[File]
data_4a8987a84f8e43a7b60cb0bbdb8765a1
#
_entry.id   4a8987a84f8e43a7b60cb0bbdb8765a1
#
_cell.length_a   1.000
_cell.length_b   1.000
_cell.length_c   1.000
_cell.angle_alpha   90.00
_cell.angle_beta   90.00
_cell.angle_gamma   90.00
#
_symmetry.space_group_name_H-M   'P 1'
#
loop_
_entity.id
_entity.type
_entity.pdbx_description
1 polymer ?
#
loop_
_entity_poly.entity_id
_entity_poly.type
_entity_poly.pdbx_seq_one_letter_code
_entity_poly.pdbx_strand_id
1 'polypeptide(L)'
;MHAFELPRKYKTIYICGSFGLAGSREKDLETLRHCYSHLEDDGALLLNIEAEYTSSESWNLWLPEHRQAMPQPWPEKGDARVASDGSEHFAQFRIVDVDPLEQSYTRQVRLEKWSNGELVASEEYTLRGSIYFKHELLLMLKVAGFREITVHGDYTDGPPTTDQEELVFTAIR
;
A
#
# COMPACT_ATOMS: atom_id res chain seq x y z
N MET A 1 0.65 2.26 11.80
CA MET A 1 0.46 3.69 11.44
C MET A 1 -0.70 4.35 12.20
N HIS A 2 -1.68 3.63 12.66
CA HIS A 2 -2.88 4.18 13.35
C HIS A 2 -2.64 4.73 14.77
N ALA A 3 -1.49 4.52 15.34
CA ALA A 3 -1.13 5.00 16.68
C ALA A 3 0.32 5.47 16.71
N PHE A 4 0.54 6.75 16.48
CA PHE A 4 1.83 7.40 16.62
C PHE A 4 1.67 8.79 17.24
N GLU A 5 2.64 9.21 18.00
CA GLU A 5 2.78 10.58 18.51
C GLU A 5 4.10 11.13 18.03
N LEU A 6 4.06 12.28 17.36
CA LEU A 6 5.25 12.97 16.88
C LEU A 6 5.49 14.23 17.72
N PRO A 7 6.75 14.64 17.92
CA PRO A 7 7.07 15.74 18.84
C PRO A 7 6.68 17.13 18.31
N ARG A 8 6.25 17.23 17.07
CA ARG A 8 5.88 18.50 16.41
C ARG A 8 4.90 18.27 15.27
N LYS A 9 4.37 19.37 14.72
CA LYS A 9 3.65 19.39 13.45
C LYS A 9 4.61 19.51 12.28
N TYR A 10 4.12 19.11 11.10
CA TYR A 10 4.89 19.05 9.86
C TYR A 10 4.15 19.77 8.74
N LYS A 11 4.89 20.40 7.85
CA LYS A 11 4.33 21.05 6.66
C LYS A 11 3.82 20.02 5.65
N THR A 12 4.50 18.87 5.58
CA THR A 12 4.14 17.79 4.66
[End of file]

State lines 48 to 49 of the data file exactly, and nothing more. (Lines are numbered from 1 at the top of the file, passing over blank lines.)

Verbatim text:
C LEU A 6 5.49 14.23 17.72
N PRO A 7 6.75 14.64 17.92